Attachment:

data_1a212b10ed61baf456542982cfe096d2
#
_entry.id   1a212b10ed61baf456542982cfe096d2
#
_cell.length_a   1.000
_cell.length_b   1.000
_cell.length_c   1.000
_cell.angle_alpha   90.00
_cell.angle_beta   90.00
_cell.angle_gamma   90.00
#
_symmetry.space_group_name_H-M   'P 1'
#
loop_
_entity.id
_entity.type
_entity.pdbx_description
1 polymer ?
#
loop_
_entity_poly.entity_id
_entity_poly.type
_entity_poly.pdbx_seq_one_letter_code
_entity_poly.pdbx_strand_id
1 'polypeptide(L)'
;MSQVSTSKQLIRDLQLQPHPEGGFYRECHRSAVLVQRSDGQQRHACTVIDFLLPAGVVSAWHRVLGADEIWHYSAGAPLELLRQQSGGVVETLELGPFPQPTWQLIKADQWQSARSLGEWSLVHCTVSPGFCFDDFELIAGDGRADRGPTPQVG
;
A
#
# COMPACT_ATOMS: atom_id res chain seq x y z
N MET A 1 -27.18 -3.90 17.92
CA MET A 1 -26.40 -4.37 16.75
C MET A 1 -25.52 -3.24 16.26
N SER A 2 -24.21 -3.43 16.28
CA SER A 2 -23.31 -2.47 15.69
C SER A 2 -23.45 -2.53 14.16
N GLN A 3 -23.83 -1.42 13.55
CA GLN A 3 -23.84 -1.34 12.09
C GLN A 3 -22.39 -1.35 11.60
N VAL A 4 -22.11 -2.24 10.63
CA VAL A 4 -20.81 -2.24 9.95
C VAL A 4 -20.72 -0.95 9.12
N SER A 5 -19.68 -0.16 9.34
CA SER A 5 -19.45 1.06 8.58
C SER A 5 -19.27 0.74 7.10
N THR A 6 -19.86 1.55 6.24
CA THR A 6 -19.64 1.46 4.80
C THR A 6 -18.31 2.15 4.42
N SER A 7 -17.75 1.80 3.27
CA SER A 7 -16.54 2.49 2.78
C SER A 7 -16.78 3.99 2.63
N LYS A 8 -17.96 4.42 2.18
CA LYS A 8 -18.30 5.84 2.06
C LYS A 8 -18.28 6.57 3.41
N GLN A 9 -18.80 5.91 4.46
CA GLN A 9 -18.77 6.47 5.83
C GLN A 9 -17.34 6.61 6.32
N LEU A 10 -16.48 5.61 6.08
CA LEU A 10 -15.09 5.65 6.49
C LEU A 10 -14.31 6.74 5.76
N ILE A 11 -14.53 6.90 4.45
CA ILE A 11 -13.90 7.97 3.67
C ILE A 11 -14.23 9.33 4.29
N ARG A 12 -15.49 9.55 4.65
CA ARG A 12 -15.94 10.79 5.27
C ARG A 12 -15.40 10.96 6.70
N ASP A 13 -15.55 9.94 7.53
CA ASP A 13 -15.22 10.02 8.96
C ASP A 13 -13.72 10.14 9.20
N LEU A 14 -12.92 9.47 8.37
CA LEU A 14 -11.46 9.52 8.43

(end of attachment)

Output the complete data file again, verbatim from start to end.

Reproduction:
data_1a212b10ed61baf456542982cfe096d2
#
_entry.id   1a212b10ed61baf456542982cfe096d2
#
_cell.length_a   1.000
_cell.length_b   1.000
_cell.length_c   1.000
_cell.angle_alpha   90.00
_cell.angle_beta   90.00
_cell.angle_gamma   90.00
#
_symmetry.space_group_name_H-M   'P 1'
#
loop_
_entity.id
_entity.type
_entity.pdbx_description
1 polymer ?
#
loop_
_entity_poly.entity_id
_entity_poly.type
_entity_poly.pdbx_seq_one_letter_code
_entity_poly.pdbx_strand_id
1 'polypeptide(L)'
;MSQVSTSKQLIRDLQLQPHPEGGFYRECHRSAVLVQRSDGQQRHACTVIDFLLPAGVVSAWHRVLGADEIWHYSAGAPLELLRQQSGGVVETLELGPFPQPTWQLIKADQWQSARSLGEWSLVHCTVSPGFCFDDFELIAGDGRADRGPTPQVG
;
A
#
# COMPACT_ATOMS: atom_id res chain seq x y z
N MET A 1 -27.18 -3.90 17.92
CA MET A 1 -26.40 -4.37 16.75
C MET A 1 -25.52 -3.24 16.26
N SER A 2 -24.21 -3.43 16.28
CA SER A 2 -23.31 -2.47 15.69
C SER A 2 -23.45 -2.53 14.16
N GLN A 3 -23.83 -1.42 13.55
CA GLN A 3 -23.84 -1.34 12.09
C GLN A 3 -22.39 -1.35 11.60
N VAL A 4 -22.11 -2.24 10.63
CA VAL A 4 -20.81 -2.24 9.95
C VAL A 4 -20.72 -0.95 9.12
N SER A 5 -19.68 -0.16 9.34
CA SER A 5 -19.45 1.06 8.58
C SER A 5 -19.27 0.74 7.10
N THR A 6 -19.86 1.55 6.24
CA THR A 6 -19.64 1.46 4.80
C THR A 6 -18.31 2.15 4.42
N SER A 7 -17.75 1.80 3.27
CA SER A 7 -16.54 2.49 2.78
C SER A 7 -16.78 3.99 2.63
N LYS A 8 -17.96 4.42 2.18
CA LYS A 8 -18.30 5.84 2.06
C LYS A 8 -18.28 6.57 3.41
N GLN A 9 -18.80 5.91 4.46
CA GLN A 9 -18.77 6.47 5.83
C GLN A 9 -17.34 6.61 6.32
N LEU A 10 -16.48 5.61 6.08
CA LEU A 10 -15.09 5.65 6.49
C LEU A 10 -14.31 6.74 5.76
N ILE A 11 -14.53 6.90 4.45
CA ILE A 11 -13.90 7.97 3.67
C ILE A 11 -14.23 9.33 4.29
N ARG A 12 -15.49 9.55 4.65
CA ARG A 12 -15.94 10.79 5.27
C ARG A 12 -15.40 10.96 6.70
N ASP A 13 -15.55 9.94 7.53
CA ASP A 13 -15.22 10.02 8.96
C ASP A 13 -13.72 10.14 9.20
N LEU A 14 -12.92 9.47 8.37
CA LEU A 14 -11.46 9.52 8.43